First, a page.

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At SportsRec, we strive to deliver objective content that is accurate and up-to-date. Our team periodically reviews articles in order to ensure content quality. The sources cited below consist of evidence from peer-reviewed journals, prominent medical organizations, academic associations, and government data.
- CDC: Adolescents and Young Adults
- President's Council on Fitness, Sports and Nutrition: Physical Fitness Test
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Active Gymnasium Games for High School Kids
The Centers for Disease Control and Prevention report that only 19 percent of teens are active in physical education classes across the country. Some teens simply don't participate in class, while others opt out entirely when P.E. is an elective. To entice more teens to come to and actively participate in P.E. class, games and activities should be employed that create a positive association between physical activities and teens. Gymnasium games are used year-round to create healthy habits.
Four Square Volleyball
When you have a large P.E. class, there's often more time spent sitting on the sidelines than actually playing certain sports because of rules and regulations. Look for ways to modify sports to encourage more participants on the court. Four square volleyball is played by setting up two intersecting volleyball nets and creating teams of five or six for each square. The game is played by hitting the ball over any net. Each team has three strikes where the ball is allowed to hit the ground, after which they sit and the game continues with the remaining team. The last team standing is named the winner.
Fitness Test Relay
Fitness tests are often a staple at the beginning and end of each semester in P.E., helping to measure a teen's success. But the tests are boring and strenuous. Make the test more like a game to increase participation and teamwork. By turning the test into a relay for teams of four or five, the competition increases. Set up various stations around the gym for running, a defined number of crunches, shooting and other tests. When you blow the whistle, the first team member moves through the stations, completing each test for speed and accuracy. Once one teammate has made it through the tests, the next teammate proceeds and so on, with all teams competing for the best time.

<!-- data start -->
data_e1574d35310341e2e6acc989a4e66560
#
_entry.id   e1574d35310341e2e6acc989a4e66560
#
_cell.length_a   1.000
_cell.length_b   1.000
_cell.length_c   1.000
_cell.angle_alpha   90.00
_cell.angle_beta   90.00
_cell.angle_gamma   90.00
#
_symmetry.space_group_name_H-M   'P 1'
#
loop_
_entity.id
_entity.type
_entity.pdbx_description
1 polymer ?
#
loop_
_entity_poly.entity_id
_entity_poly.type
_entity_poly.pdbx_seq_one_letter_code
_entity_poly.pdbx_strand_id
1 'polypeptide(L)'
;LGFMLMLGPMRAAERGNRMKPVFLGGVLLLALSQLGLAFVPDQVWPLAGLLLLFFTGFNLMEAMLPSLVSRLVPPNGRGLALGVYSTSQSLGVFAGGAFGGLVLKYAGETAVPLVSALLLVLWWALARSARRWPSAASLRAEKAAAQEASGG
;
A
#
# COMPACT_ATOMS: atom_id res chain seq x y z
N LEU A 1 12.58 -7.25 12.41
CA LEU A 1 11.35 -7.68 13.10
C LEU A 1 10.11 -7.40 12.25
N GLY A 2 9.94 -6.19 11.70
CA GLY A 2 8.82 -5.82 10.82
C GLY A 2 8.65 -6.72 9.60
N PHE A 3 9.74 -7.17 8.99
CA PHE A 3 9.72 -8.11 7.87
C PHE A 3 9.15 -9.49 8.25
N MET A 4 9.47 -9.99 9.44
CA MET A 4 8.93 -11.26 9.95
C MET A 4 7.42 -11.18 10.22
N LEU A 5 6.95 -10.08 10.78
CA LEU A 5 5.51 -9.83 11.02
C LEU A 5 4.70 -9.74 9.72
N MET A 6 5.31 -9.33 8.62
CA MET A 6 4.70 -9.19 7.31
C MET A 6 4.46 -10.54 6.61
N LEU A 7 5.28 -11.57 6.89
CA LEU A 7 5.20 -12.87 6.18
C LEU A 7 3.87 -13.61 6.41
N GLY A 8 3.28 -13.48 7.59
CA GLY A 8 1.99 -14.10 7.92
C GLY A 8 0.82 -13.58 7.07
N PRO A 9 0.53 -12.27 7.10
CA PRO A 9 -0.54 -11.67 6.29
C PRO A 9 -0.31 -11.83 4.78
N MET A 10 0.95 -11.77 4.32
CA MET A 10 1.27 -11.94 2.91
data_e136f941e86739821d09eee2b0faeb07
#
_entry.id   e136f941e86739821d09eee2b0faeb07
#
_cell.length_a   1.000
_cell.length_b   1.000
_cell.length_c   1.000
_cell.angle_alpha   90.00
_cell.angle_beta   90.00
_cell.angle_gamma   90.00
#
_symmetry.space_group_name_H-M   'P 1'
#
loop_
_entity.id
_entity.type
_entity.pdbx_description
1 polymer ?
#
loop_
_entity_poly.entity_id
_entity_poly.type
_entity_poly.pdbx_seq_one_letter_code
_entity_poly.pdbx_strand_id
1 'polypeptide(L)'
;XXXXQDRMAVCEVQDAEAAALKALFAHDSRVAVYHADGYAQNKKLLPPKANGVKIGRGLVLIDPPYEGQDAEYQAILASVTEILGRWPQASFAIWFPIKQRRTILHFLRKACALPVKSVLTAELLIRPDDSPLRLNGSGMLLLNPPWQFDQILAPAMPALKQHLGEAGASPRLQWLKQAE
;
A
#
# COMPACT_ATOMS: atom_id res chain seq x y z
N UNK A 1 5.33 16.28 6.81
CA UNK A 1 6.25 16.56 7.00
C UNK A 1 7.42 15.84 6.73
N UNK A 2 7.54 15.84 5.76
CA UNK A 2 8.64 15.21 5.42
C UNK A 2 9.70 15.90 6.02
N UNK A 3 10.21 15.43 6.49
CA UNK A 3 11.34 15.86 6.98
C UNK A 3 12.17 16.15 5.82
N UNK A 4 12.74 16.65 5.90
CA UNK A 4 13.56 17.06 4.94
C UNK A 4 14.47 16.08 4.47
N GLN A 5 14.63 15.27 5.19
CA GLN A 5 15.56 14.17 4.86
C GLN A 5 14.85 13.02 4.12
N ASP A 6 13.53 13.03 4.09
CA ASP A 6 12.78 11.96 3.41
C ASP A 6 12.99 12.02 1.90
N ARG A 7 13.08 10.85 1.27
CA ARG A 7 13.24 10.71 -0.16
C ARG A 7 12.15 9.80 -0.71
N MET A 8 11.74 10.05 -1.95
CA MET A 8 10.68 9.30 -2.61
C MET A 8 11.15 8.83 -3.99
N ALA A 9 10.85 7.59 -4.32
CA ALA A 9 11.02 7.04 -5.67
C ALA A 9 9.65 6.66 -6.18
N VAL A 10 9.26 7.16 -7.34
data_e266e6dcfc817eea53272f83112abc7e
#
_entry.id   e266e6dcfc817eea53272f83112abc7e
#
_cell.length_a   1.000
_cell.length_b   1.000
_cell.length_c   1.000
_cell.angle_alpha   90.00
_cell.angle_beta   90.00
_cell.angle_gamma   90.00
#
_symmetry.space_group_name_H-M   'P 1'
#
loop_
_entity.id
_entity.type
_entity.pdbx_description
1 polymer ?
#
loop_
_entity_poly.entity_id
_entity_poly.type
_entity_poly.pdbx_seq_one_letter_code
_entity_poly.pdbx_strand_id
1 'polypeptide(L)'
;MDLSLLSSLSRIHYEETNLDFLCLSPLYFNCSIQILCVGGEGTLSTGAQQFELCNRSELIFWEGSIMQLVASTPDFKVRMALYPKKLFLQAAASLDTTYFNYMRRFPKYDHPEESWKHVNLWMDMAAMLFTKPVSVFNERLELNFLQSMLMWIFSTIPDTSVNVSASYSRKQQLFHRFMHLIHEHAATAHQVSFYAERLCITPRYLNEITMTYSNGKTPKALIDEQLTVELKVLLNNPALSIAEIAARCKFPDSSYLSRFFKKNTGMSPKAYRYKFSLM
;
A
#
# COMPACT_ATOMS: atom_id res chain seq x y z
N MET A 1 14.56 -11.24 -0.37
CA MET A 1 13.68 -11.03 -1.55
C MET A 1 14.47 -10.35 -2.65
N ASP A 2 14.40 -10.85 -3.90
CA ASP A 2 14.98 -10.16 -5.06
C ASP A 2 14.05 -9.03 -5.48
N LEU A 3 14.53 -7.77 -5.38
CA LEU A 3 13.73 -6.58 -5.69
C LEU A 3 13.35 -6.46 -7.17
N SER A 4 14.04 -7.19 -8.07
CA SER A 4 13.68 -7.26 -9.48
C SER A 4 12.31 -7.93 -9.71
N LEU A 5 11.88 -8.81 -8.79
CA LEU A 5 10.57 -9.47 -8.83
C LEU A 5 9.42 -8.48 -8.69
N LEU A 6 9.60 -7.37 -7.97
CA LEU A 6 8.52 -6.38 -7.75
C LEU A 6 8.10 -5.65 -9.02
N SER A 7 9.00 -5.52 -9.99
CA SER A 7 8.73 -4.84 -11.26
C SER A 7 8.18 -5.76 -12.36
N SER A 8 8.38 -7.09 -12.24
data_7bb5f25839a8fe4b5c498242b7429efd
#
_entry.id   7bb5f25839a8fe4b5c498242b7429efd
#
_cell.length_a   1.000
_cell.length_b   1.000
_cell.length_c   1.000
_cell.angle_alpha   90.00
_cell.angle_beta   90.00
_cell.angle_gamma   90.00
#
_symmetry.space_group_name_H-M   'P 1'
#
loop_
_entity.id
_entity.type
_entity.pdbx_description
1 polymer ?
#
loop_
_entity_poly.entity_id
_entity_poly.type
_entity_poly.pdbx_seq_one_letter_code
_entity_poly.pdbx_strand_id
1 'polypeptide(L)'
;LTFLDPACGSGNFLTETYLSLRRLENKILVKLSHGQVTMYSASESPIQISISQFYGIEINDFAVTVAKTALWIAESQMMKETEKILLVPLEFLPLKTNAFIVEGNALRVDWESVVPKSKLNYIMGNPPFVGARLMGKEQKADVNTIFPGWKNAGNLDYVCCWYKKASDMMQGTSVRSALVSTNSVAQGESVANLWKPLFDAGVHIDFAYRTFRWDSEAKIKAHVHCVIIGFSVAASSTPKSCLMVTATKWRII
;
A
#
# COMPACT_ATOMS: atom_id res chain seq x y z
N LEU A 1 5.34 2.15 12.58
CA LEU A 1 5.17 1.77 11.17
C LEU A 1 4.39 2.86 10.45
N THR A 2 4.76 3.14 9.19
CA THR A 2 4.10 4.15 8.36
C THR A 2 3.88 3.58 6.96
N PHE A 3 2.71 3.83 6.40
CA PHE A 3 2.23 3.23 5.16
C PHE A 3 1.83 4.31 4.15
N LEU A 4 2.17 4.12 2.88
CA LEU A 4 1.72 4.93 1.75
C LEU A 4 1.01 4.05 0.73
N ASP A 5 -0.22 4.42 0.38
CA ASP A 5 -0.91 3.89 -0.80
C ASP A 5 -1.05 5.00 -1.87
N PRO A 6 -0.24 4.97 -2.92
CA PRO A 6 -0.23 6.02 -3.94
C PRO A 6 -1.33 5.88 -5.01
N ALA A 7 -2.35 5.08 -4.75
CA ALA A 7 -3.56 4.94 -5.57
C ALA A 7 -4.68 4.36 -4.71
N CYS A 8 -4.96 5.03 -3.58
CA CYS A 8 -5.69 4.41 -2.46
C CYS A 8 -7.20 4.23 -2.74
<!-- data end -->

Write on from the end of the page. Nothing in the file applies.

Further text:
The Human Knot
The human knot exercise is simple and doesn't require special equipment, making it an excellent time-killer or getting-to-know-you game for new students. All of the teens stand in a circle. When you give the cue, each grabs the right hand of another person. Then, the left hand is deployed for the same purpose. The knot is then untangled by the hands remaining clasped as the students, duck, twirl and step to come back to their starting position. Time the knot for added excitement.
Boccer, a mix of basketball and indoor soccer, helps sharpen basic skills while making the game more interesting with new rules. Set an indoor soccer goal underneath each basketball net and name a goalie. Then, separate into teams and begin playing indoor soccer. The ball is handled using the feet only unless it's kicked in the air and caught before it hits the ground, when hands are used. Players can only take two steps at a time and cannot dribble. If the ball is in hands, it's shot at the basketball net. If the ball is on the ground, it's shot at the soccer net. First team to 15 points, with each goal counting for one point, is the winner.
Kay Ireland specializes in health, fitness and lifestyle topics. She is a support worker in the neonatal intensive care and antepartum units of her local hospital and recently became a certified group fitness instructor.